Your lower back is in considerable discomfort and hijacking your life, limiting your movements and your ability to move freely. There are many roads that lead to lower back pain and we’re going to focus on one of the more common ones here — a strain in your lower back.
As spine experts, the team here at Texas Spine Consultants, including Michael Hennessy, MD, Robert Viere, MD, Andrew Park, MD, Chester Donnally, MD, and Heidi Lee, MD, understand the many problems that can develop in your lower back. To help you better narrow down the cause of your lower back pain, we want to take this opportunity to review the telltale signs of a lower back strain.
Strain is the word we use to describe what happens when you stretch muscles or tendons too far, causing tears and inflammation in the damaged tissue. When it comes to lower back strains, it’s typically one of these three muscle groups that are affected:
These muscles are attached to the back of your spine and enable critical functions like standing and lifting and play no small role in supporting your spine.
These muscles, which include your abdominal muscles, are attached to the front of your spine and aid in flexing, forward bending, lifting, and arching your lower back.
On either side of your spine you have oblique muscles, which help you rotate and maintain your posture.
While strains in your lower back can involve any of these muscle groups, they most often occur in your extensor muscles as a result of lifting.
One of the first symptoms of a muscle strain that gets your attention is pain. This pain often occurs immediately after you strain the muscles in your lower back and is most intense during the first few days.
The pain can flare with certain movements, such as sitting, standing, or bending over, depending upon the location of the strain.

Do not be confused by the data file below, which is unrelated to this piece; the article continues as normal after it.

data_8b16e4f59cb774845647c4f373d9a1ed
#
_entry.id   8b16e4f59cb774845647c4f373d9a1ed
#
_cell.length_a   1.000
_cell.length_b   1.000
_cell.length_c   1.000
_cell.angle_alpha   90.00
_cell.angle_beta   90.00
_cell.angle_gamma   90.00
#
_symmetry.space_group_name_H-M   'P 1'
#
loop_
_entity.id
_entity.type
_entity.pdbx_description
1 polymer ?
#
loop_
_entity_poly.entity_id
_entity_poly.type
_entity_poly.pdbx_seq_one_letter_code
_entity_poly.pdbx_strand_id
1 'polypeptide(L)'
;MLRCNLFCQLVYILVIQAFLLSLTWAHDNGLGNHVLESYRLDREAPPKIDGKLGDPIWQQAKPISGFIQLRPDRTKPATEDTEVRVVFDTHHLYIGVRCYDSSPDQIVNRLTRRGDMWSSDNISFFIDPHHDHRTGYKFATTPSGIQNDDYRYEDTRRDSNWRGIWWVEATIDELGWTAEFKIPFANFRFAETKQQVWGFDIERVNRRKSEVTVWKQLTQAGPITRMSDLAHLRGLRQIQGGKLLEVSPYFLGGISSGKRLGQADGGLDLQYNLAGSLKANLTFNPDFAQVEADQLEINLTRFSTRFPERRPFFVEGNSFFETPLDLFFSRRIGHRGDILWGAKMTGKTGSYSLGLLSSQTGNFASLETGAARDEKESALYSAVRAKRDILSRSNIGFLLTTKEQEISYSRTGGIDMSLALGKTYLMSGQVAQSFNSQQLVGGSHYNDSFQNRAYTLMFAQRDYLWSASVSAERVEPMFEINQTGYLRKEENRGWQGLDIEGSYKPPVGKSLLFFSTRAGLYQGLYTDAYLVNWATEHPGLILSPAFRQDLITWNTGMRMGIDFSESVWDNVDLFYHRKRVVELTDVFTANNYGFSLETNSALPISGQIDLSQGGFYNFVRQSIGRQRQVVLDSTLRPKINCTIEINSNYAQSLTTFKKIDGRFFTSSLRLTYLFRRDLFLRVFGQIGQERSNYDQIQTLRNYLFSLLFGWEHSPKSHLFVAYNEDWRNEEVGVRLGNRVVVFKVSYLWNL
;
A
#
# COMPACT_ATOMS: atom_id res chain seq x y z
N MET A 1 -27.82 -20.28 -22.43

Making matters a little more uncomfortable, you can also develop muscle spasms, which can add considerably to your existing pain.
The pain can also radiate as far as your buttocks, but not beyond. If you’re experiencing pain that radiates down into your legs, the likely culprit is a herniated disc in your lumbar spine and not a muscle strain. (For more information on the signs of a herniated disc, click here.)
Outside of pain, your lower back may feel stiff and/or tight, which is due to the inflammation in your muscles.
The pain and stiffness that come with a lower back strain can last several days, several weeks, or more, depending upon the degree of the strain.
When it comes to treating muscle strains, it’s typically best to give the damaged muscles in your back time and space to heal. We can do our part to help you manage the pain and we can also monitor your strain to ensure that you don’t push your back too early or too hard.
Physical therapy can also play a valuable role in helping your damaged muscles to heal correctly and strongly.
If you’d like to learn more about how to navigate a muscle strain in your lower back, please contact one of our offices in Addison or Plano, Texas, to set up an appointment.